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Showing 1-2 of 2 reviews(Verified Purchases). See all 6 reviews
on December 3, 2008
This is a refreshing book about the relationship between historical studies and the various branches of social science. The author discusses the study of social phenomena from a variety of cross-disciplinary perspectives, utilizing clearly argued examples rather than abstract reasoning. He has many interesting ideas which go beyond the limitations of specialized paradigms.

The book requires some familiarity with contemporary social science since the discussion often revolves around key terms such as "structure" and "culture". But aside from that requirement, the text is quite accessible even for an interested layman.

My one point of complaint is that the chapters are a bit disunited. Apparently most of them have been written as separate research papers and are published together here with minor modifications. There are some interconnecting themes between the chapters but there could have been many more if the book had been written as one project from start to finish.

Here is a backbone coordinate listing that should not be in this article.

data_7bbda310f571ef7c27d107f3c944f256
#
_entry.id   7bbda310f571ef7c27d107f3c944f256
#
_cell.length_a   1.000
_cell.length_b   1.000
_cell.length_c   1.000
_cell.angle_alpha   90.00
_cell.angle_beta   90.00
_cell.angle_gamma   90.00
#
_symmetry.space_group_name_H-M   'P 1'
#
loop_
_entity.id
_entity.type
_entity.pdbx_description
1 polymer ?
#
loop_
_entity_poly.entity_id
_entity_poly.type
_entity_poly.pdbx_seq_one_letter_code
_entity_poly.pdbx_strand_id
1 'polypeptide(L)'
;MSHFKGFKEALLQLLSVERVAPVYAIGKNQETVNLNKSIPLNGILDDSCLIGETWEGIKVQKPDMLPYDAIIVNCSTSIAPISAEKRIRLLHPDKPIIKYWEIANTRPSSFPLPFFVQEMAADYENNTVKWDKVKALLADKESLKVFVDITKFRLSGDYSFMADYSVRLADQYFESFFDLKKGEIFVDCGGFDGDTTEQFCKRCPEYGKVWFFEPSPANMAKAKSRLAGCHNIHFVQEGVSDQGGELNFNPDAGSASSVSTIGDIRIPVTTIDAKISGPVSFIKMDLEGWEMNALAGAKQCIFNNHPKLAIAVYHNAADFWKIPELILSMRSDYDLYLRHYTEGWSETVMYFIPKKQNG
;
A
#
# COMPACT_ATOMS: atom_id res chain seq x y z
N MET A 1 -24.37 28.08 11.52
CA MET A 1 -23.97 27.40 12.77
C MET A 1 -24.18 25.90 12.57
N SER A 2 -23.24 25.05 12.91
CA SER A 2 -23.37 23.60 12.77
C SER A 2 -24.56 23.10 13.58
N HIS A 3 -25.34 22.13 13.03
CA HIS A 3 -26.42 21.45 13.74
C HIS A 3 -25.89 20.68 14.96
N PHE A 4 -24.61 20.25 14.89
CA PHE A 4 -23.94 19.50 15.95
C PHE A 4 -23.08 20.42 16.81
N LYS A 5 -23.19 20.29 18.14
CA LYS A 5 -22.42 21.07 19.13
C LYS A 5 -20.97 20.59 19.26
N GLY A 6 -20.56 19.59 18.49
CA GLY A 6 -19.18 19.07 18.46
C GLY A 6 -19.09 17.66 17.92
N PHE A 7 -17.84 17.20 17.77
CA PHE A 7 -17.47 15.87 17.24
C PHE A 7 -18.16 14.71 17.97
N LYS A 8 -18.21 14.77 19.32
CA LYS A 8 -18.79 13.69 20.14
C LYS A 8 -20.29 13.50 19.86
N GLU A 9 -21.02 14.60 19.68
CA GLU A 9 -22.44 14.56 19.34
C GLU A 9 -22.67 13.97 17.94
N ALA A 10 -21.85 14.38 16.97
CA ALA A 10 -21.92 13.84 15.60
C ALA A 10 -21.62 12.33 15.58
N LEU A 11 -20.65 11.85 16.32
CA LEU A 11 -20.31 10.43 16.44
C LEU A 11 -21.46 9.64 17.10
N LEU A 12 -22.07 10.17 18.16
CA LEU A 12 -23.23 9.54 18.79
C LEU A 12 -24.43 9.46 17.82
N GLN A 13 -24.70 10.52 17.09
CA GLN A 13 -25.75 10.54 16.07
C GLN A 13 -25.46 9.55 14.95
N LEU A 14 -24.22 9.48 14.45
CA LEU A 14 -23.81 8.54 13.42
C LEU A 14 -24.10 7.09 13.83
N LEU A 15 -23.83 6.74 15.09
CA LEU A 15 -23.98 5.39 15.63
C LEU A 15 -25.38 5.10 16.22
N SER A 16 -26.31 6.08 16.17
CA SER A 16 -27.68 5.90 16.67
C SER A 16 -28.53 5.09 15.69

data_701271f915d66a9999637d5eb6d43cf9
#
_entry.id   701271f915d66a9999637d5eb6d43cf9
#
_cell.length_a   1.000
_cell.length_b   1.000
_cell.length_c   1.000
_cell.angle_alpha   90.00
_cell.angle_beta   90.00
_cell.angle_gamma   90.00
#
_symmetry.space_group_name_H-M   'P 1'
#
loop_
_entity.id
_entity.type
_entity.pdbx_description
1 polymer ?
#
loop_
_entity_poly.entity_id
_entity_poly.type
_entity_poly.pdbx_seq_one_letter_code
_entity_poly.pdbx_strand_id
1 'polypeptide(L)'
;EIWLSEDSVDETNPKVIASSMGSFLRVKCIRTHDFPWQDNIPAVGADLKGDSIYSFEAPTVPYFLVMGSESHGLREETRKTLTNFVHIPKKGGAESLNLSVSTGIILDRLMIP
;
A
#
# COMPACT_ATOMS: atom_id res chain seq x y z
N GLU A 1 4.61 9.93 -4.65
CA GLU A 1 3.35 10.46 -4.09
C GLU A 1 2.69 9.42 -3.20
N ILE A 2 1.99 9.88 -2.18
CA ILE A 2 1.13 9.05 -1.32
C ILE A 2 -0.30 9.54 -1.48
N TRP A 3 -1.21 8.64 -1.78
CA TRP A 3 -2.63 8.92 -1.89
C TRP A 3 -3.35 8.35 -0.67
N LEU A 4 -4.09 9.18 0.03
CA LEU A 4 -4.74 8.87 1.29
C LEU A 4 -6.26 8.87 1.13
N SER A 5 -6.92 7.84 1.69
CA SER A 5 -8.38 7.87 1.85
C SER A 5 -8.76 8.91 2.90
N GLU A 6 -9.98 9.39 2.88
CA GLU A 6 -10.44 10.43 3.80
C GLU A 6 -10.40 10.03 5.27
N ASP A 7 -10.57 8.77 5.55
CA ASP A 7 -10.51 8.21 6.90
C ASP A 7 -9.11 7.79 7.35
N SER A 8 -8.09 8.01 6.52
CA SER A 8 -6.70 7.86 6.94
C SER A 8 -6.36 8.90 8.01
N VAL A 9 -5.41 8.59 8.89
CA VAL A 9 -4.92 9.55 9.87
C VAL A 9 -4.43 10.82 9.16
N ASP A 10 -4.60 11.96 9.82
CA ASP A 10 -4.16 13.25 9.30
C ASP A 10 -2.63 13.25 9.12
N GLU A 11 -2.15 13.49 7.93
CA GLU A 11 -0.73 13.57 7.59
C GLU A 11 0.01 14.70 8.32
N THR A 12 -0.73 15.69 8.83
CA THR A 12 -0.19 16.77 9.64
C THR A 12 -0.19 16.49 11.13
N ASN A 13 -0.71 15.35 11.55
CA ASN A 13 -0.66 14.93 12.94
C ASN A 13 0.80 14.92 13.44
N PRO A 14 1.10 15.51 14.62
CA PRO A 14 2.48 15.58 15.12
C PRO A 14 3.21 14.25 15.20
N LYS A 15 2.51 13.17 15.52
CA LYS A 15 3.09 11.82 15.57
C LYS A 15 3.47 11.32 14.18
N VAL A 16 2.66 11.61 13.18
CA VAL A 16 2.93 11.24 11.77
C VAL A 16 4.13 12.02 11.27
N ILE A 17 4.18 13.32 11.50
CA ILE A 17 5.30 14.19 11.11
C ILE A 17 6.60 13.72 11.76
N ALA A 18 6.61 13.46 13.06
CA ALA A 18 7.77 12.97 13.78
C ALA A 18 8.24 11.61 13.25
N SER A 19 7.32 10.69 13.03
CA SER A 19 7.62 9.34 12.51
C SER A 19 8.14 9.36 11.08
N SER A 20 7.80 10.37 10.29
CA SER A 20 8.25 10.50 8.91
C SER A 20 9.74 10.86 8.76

Even so this book is definitely a thought-provoking and insightful piece of work and I recommend it to anyone with a general interest in history and social science.
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on October 19, 2012
Logics of History is a collection of essays by one of the leading voices in the re-emergence of historical sociology as a central locus of theoretical production in sociology. Sewell is readable, engaging, and creatively brings to life his vast historical research through a series of important statements on the role of history.

Included are a number of interesting chapters explicating his concept of "eventful history" and how historical moments represent and bring into being important structural changes. Also included is his ground-breaking piece on the "duality of structure" that, in echoing Anthony Giddens theory of "structuration", attempts to find a via media in the structure/agency debate. Logics is an important and compelling collection.

That being said, social scientists and students of historical sociology be warned: while the book does include a few new pieces, the majority of essays are previously published journal articles adapted for the book. While this doesn't detract from the quality of the book, it does mean that many of the most significant chapters are not new.
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